"O God, hear my prayer; give ear to the words of my mouth." (Psalm 54:2, ESV)
There is a back story to the psalmist’s plea of Psalm 54:2, alluded to in the psalm’s introduction. The inhabitants of Ziph told King Saul where David could be found. This was the time when David had been fleeing from Saul because Saul was actively trying to kill David. Why would the Ziphites of the tribe of Judah support Saul, from the tribe of Benjamin, but not support David, from the tribe of Judah? The Ziphites may have simply made a political calculation to side with the more powerful army of King Saul, perhaps leaving David feeling betrayed.
While David had a small army of 600 men, it was a large number considering the logistics of feeding and hiding them all. Reading the account, I sense that God was providing “just in time” help. A little earlier David had received some prophetic guidance saying that he and his men were unsafe in their current location, so they left and kept moving around. Then Jonathan showed up with some encouragement for David. But a short time later, Saul was chasing David on one side of the mountain and David was fleeing on the other. Abruptly, Saul received a message that the Philistines were attacking the land, so he left off chasing David and went to face the Philistines. Whew! Answered prayer.
We could compare our current situation to David’s plight in this account. Today, we live in an age when our world has shrunk. Something like Covid-19 (our King Saul equivalent) comes along and hops over oceans and infects our people. It is invisible, powerful, kills the compromised and may be damaging those who recover. Covid is no respecter of persons. We have a real crisis. What do we do?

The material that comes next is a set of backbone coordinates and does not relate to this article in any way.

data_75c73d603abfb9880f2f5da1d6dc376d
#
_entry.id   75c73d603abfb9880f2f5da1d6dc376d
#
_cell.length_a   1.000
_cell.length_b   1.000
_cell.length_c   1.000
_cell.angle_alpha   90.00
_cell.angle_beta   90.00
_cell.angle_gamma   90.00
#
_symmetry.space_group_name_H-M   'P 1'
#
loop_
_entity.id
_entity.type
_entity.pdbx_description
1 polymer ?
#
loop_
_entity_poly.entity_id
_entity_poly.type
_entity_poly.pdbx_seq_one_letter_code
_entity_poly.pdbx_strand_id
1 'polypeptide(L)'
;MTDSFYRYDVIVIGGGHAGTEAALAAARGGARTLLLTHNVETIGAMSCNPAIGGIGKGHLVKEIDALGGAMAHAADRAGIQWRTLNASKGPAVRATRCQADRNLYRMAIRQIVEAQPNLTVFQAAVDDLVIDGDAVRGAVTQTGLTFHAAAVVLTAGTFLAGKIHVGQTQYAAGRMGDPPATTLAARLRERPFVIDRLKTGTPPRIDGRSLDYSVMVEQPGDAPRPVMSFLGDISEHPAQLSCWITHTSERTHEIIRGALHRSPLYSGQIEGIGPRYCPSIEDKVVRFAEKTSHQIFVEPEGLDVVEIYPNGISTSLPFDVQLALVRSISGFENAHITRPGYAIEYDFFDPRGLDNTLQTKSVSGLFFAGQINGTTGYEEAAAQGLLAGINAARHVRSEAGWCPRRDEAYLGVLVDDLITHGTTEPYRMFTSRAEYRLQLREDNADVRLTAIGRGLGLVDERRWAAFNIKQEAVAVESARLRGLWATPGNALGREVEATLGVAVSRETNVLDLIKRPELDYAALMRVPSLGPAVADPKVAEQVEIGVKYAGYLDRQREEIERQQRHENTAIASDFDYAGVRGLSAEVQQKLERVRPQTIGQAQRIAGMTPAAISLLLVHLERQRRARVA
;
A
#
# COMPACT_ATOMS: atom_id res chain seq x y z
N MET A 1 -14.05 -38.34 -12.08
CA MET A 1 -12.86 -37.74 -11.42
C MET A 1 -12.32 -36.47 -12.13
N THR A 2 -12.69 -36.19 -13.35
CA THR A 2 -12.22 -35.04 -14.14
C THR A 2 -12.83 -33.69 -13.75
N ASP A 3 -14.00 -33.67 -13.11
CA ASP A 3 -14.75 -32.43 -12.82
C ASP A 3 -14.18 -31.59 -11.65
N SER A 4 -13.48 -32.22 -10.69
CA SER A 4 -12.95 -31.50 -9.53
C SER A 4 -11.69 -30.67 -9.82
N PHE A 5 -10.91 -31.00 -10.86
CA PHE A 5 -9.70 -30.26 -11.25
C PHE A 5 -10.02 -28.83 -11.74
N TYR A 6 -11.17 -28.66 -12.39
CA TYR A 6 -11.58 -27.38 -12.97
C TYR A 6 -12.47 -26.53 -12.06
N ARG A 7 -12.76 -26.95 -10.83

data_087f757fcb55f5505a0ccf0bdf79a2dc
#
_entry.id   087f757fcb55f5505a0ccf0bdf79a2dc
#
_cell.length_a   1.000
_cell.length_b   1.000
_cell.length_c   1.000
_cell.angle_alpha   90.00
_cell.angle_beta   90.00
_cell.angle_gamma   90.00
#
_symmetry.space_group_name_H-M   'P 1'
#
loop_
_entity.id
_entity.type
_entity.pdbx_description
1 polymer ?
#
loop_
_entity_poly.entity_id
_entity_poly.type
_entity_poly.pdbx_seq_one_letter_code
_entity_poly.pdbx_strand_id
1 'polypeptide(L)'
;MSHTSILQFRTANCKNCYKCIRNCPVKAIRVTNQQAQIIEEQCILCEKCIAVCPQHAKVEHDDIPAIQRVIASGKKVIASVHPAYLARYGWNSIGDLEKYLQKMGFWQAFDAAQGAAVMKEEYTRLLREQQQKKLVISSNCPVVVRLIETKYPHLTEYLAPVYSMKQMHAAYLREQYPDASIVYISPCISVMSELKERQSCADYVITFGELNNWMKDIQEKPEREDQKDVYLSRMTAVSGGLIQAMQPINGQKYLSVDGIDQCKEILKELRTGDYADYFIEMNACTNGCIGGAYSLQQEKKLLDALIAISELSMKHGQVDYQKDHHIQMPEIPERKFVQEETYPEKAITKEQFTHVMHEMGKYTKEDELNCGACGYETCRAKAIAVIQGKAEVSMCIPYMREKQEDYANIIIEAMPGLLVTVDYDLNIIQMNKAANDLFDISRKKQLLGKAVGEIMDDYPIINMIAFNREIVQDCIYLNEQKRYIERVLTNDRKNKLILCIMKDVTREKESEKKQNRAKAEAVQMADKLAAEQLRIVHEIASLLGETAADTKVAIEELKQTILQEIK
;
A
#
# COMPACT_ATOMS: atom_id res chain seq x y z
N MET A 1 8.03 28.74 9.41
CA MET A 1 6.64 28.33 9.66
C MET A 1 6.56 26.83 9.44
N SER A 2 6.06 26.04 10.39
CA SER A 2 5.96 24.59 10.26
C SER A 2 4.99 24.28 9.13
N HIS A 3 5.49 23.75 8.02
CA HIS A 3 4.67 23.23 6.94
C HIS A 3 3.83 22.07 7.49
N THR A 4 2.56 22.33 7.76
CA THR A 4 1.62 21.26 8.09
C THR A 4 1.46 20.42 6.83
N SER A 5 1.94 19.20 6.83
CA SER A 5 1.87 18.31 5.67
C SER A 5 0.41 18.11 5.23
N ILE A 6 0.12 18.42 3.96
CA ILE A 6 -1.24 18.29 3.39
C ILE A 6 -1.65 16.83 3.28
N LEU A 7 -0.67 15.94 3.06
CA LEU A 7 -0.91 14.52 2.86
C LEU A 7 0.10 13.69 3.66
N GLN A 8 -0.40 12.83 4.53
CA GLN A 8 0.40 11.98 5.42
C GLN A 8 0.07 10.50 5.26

Let’s follow the example of David: he prayed. In verse 1 of our Psalm, David related salvation to God’s “name.” It was like saying, “O Yahweh, save me.” God save me. Today, we say, “Jesus, save me.” It is to Him we turn in our time of trouble. We might thoughtfully read, “O Jesus, hear my prayer; give ear to the words of my mouth.” I find it interesting that David called on God to “hear” his prayer and in subsequent verses speaks with the assumption that God was listening and God would help. When we call on the Lord, we can assume the same, that he is listening, and he will help.
Another Covid-era lesson we could learn from David’s attitude in Psalm 54 has to do with something our Lord taught the disciples about forgiveness in Matthew 6:5-15. David offered a sacrifice in God’s name for his deliverance in 54:6-7. Today we might consider taking action against our “enemy” in God’s name by sacrificially forgiving those who sin against us, like when people are hoarding, defying health laws, and taking advantage of others. I was offended, for example, when I was told I was “gringo” so I must be spreading Covid! I find this to be one of the most challenging spiritual warfare weapons to master. I’m still working on forgiving my enemies. How about you? We can ask God to hear our plea for help in the area of forgiveness. He will give ear to that as well.
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UCG Writers Group
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